A night watchman at a Florida condominium complex used to be a homicide detective until a still-unknown assailant shot him and killed his female partner. Plagued by guilt over her death and pain from the shooting, the cop medicates himself with Jim Beam and bitterness. Then a young woman worried about her brother shows up at his work. They find the brother, a pastor, and an exotic dancer dead in an apparent murder-suicide. The sister isn't convinced and persuades the ex-cop to investigate. Mynheir is a cop who writes knowledgeably about the seamy world in which the story takes place and shows how God is working in that world.
Velma True is an old country woman whose best days seem behind her since her husband Joe died. She's become peculiar, unable even to leave her house unless she's clinging to one of the threads from her front porch to the mailbox and garden. A stranger appears on her birthday and gives her a rock. It has both the power to conjure up vivid memories and to bring forth evil "scouts" that feed on fear, doubt, and regret. The stranger and the rock orchestrate events in such a way that Velma and her family are forever changed. This lyrical Southern gothic tale raises questions about how the past continues to send ripples into the present.
Ever since his wife was murdered 21 years earlier, Ben Buckley has lived behind emotional walls, estranged from his now-grown children. His days are filled with routines and trivial pursuits. His decision to hire a young Christian woman to work at his business ushers in many subtle changes over the next year. Turner's evocative novel portrays an emotionally dead man slowly coming back to life. It deals with themes of hope, guilt, and family restoration. Its slow pace suits the theme: "But for now there was hope abroad. Not of his own doing, none of it. It had come quietly, like a small candle moving toward him in the dark."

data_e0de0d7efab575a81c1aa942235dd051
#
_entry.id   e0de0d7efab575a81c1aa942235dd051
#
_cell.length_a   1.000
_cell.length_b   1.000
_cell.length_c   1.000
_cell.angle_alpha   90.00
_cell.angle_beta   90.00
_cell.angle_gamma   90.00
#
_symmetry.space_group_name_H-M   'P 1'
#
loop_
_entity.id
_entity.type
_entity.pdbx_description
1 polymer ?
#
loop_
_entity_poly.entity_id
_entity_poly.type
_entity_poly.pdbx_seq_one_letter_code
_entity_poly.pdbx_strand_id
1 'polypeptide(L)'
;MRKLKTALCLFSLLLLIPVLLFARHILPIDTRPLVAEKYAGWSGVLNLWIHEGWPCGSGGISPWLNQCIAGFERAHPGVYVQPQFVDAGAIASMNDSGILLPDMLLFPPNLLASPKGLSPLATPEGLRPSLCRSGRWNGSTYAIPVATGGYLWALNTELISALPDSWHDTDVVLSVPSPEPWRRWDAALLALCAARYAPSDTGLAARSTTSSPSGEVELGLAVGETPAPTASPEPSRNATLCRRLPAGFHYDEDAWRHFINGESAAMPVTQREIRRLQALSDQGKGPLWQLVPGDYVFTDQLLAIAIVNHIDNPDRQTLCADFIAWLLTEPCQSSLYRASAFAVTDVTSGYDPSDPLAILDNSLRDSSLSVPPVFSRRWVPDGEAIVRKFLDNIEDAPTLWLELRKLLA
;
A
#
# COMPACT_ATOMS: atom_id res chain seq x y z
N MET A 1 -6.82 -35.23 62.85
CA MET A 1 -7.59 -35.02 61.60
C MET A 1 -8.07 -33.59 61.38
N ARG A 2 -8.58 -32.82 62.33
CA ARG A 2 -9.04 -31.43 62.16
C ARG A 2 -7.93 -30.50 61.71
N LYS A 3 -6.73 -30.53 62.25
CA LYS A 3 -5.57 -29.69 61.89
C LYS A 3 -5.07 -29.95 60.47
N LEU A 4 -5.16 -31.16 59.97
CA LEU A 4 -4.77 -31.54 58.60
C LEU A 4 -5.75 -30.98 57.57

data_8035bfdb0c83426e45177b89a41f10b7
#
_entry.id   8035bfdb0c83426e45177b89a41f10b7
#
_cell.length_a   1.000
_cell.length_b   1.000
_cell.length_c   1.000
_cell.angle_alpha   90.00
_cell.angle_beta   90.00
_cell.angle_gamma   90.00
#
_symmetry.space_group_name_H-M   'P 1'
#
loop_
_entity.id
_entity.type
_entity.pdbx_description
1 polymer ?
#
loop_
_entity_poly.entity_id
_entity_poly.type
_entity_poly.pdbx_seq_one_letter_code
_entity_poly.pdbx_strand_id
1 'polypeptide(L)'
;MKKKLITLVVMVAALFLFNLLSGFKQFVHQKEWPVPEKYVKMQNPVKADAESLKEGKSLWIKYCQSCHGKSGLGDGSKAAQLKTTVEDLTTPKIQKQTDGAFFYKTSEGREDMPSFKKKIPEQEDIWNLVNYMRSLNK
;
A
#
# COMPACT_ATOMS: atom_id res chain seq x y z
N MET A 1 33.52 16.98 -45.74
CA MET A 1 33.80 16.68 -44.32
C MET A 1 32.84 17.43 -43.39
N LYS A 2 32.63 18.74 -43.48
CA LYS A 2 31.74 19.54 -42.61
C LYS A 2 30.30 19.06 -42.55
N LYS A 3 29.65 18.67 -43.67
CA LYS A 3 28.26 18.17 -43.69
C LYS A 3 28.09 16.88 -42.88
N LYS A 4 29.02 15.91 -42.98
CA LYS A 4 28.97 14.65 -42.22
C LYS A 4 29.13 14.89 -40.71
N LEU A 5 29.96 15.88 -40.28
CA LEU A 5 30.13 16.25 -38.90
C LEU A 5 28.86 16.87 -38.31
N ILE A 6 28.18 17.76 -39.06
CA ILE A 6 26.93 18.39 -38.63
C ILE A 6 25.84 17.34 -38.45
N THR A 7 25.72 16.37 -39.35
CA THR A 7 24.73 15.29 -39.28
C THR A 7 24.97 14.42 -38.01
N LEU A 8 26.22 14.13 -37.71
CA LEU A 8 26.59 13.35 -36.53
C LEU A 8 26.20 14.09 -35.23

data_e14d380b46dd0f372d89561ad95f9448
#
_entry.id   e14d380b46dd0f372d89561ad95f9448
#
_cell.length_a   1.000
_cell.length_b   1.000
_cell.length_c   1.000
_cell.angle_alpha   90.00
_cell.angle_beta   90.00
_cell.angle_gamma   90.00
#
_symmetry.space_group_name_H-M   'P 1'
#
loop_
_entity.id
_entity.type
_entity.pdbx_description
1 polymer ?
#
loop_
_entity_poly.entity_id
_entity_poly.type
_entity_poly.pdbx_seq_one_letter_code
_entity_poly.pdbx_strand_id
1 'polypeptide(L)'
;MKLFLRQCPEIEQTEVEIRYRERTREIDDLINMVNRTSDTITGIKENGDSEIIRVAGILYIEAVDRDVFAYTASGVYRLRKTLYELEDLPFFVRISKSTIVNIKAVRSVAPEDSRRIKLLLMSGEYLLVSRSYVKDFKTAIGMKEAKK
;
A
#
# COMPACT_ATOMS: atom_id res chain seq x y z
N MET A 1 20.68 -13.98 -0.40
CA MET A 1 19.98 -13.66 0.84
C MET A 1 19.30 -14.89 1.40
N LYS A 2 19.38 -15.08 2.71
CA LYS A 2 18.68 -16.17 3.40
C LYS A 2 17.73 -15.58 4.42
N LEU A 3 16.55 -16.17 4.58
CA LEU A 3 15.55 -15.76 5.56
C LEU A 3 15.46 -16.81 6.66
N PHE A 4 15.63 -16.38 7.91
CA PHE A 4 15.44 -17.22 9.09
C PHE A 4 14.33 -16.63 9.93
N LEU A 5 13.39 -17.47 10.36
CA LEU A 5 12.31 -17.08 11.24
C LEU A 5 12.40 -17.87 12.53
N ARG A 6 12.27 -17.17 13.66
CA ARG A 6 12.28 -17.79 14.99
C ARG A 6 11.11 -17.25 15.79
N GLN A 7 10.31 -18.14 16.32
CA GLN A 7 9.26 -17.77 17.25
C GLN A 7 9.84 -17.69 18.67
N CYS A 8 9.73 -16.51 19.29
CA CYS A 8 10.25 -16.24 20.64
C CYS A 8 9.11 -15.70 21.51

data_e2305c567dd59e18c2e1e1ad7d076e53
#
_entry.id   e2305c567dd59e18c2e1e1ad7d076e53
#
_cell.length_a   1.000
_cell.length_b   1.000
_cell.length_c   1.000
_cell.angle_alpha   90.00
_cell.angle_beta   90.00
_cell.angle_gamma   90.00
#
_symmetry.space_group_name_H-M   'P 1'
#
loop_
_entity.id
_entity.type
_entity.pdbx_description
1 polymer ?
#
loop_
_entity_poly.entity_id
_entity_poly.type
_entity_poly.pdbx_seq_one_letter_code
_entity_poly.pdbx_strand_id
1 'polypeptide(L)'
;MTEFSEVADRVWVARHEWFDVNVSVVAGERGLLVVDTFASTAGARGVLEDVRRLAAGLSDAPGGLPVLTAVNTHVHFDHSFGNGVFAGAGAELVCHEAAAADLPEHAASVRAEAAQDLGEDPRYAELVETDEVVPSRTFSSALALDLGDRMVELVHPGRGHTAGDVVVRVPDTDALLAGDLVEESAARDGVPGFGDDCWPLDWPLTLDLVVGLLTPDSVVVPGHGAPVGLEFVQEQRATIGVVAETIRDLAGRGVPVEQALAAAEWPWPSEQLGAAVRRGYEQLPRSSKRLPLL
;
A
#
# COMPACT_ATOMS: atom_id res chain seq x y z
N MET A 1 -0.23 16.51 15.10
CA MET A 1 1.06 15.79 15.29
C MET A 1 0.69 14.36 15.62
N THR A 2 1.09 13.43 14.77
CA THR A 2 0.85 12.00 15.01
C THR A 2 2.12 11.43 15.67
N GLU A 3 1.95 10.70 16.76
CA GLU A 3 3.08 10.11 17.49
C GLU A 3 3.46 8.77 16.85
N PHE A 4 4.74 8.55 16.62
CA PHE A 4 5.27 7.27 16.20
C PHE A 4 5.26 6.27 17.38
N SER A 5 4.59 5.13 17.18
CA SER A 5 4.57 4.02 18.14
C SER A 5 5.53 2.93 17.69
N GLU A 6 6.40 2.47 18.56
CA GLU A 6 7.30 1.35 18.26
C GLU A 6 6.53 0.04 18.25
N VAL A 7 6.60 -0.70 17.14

A 19-year-old girl believes she's to blame for her mother's death in a car crash; a mom grieves the accidental drowning of her 3-year-old son; a broker strives to assure his family's security; a suburban housewife maintains a façade as her marriage crumbles; an older couple run a driving school for reluctant drivers; a young immigrant plots to achieve success in order to take care of his family; and a novelist goes to great lengths to hide her identity. After a slow start, this novel skillfully weaves together these many threads and shows a greater hand at work even in the midst of moral failing and tragedy.
In Unfashionable (Multnomah, 2009), Tullian Tchividjian, senior pastor of Coral Ridge Presbyterian Church, argues winsomely and persuasively that Christians can make "a difference in the world by being different," as the subtitle states. How do we become "God's current agents of renewal"? We put aside our desires to be cool or hip and learn how to live counter-culturally, becoming an "alternative society." Our difference starts, he says, with "the story of a simple Jew who made a difference because he was different." The book is a wise exploration of how we, as followers of Christ, are to be "in the world yet distinct from it, to live against the world for the world." Tchividjian challenges from Scripture some current church practices and suggests from Ephesians "six defining marks that ought to identify the community of God." As we develop those traits, we will become "a counterculture for the common good."